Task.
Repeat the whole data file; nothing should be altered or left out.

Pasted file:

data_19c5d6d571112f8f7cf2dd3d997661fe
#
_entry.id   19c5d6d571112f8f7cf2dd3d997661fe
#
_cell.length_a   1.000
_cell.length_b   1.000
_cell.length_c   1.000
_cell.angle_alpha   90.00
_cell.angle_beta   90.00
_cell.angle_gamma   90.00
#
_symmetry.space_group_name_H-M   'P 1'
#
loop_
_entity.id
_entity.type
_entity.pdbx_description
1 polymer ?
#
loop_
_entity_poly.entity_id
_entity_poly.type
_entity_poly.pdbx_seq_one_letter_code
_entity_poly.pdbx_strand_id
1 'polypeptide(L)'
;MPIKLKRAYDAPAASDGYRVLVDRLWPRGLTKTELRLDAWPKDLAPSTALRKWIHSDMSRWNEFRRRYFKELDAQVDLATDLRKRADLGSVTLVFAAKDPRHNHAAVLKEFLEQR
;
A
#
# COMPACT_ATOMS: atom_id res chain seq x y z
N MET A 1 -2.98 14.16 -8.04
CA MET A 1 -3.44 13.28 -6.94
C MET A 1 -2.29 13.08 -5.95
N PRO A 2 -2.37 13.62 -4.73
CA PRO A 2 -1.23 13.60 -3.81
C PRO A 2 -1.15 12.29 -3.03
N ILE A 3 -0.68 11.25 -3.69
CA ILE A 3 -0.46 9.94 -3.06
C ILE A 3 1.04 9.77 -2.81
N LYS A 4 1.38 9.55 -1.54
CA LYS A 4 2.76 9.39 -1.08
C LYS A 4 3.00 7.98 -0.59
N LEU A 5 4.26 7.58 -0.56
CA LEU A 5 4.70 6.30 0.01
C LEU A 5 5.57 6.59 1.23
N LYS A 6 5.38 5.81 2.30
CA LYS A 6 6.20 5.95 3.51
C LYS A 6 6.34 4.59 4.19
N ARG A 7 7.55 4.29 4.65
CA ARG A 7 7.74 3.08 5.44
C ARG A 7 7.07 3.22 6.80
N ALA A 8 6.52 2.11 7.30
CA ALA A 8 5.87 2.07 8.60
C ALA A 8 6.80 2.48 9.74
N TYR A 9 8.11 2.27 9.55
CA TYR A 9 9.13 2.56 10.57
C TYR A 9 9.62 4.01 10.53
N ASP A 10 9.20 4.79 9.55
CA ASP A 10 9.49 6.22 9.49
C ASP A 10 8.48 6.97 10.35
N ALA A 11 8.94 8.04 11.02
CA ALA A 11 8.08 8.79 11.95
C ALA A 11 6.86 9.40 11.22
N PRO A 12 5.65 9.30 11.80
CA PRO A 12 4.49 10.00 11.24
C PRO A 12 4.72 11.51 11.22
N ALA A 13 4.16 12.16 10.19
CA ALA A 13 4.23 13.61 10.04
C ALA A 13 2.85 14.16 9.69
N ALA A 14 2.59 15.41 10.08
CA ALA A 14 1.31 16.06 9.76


data_19c5d6d571112f8f7cf2dd3d997661fe
#
_entry.id   19c5d6d571112f8f7cf2dd3d997661fe
#
_cell.length_a   1.000
_cell.length_b   1.000
_cell.length_c   1.000
_cell.angle_alpha   90.00
_cell.angle_beta   90.00
_cell.angle_gamma   90.00
#
_symmetry.space_group_name_H-M   'P 1'
#
loop_
_entity.id
_entity.type
_entity.pdbx_description
1 polymer ?
#
loop_
_entity_poly.entity_id
_entity_poly.type
_entity_poly.pdbx_seq_one_letter_code
_entity_poly.pdbx_strand_id
1 'polypeptide(L)'
;MPIKLKRAYDAPAASDGYRVLVDRLWPRGLTKTELRLDAWPKDLAPSTALRKWIHSDMSRWNEFRRRYFKELDAQVDLATDLRKRADLGSVTLVFAAKDPRHNHAAVLKEFLEQR
;
A
#
# COMPACT_ATOMS: atom_id res chain seq x y z
N MET A 1 -2.98 14.16 -8.04
CA MET A 1 -3.44 13.28 -6.94
C MET A 1 -2.29 13.08 -5.95
N PRO A 2 -2.37 13.62 -4.73
CA PRO A 2 -1.23 13.60 -3.81
C PRO A 2 -1.15 12.29 -3.03
N ILE A 3 -0.68 11.25 -3.69
CA ILE A 3 -0.46 9.94 -3.06
C ILE A 3 1.04 9.77 -2.81
N LYS A 4 1.38 9.55 -1.54
CA LYS A 4 2.76 9.39 -1.08
C LYS A 4 3.00 7.98 -0.59
N LEU A 5 4.26 7.58 -0.56
CA LEU A 5 4.70 6.30 0.01
C LEU A 5 5.57 6.59 1.23
N LYS A 6 5.38 5.81 2.30
CA LYS A 6 6.20 5.95 3.51
C LYS A 6 6.34 4.59 4.19
N ARG A 7 7.55 4.29 4.65
CA ARG A 7 7.74 3.08 5.44
C ARG A 7 7.07 3.22 6.80
N ALA A 8 6.52 2.11 7.30
CA ALA A 8 5.87 2.07 8.60
C ALA A 8 6.80 2.48 9.74
N TYR A 9 8.11 2.27 9.55
CA TYR A 9 9.13 2.56 10.57
C TYR A 9 9.62 4.01 10.53
N ASP A 10 9.20 4.79 9.55
CA ASP A 10 9.49 6.22 9.49
C ASP A 10 8.48 6.97 10.35
N ALA A 11 8.94 8.04 11.02
CA ALA A 11 8.08 8.79 11.95
C ALA A 11 6.86 9.40 11.22
N PRO A 12 5.65 9.30 11.80
CA PRO A 12 4.49 10.00 11.24
C PRO A 12 4.72 11.51 11.22
N ALA A 13 4.16 12.16 10.19
CA ALA A 13 4.23 13.61 10.04
C ALA A 13 2.85 14.16 9.69
N ALA A 14 2.59 15.41 10.08
CA ALA A 14 1.31 16.06 9.76